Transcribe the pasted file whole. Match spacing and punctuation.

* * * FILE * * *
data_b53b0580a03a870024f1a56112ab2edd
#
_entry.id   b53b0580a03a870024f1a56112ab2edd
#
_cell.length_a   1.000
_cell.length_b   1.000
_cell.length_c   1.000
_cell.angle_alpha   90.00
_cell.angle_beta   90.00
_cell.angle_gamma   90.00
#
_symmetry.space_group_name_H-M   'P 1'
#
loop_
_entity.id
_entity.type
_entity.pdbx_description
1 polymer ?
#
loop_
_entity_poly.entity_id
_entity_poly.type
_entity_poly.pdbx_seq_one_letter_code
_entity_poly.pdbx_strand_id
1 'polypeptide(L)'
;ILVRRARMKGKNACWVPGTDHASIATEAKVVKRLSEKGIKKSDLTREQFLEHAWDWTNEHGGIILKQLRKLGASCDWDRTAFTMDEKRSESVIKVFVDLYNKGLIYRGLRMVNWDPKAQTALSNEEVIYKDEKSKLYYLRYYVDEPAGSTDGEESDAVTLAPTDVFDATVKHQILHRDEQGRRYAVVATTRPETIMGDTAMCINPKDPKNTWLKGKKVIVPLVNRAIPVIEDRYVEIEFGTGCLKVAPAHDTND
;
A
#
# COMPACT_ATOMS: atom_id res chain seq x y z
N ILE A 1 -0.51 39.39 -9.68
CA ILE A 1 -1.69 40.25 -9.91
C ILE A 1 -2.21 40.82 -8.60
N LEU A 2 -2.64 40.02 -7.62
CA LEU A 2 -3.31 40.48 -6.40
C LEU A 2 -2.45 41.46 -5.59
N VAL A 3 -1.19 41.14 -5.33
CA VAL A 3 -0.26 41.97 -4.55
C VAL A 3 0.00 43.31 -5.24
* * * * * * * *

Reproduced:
data_b53b0580a03a870024f1a56112ab2edd
#
_entry.id   b53b0580a03a870024f1a56112ab2edd
#
_cell.length_a   1.000
_cell.length_b   1.000
_cell.length_c   1.000
_cell.angle_alpha   90.00
_cell.angle_beta   90.00
_cell.angle_gamma   90.00
#
_symmetry.space_group_name_H-M   'P 1'
#
loop_
_entity.id
_entity.type
_entity.pdbx_description
1 polymer ?
#
loop_
_entity_poly.entity_id
_entity_poly.type
_entity_poly.pdbx_seq_one_letter_code
_entity_poly.pdbx_strand_id
1 'polypeptide(L)'
;ILVRRARMKGKNACWVPGTDHASIATEAKVVKRLSEKGIKKSDLTREQFLEHAWDWTNEHGGIILKQLRKLGASCDWDRTAFTMDEKRSESVIKVFVDLYNKGLIYRGLRMVNWDPKAQTALSNEEVIYKDEKSKLYYLRYYVDEPAGSTDGEESDAVTLAPTDVFDATVKHQILHRDEQGRRYAVVATTRPETIMGDTAMCINPKDPKNTWLKGKKVIVPLVNRAIPVIEDRYVEIEFGTGCLKVAPAHDTND
;
A
#
# COMPACT_ATOMS: atom_id res chain seq x y z
N ILE A 1 -0.51 39.39 -9.68
CA ILE A 1 -1.69 40.25 -9.91
C ILE A 1 -2.21 40.82 -8.60
N LEU A 2 -2.64 40.02 -7.62
CA LEU A 2 -3.31 40.48 -6.40
C LEU A 2 -2.45 41.46 -5.59
N VAL A 3 -1.19 41.14 -5.33
CA VAL A 3 -0.26 41.97 -4.55
C VAL A 3 0.00 43.31 -5.24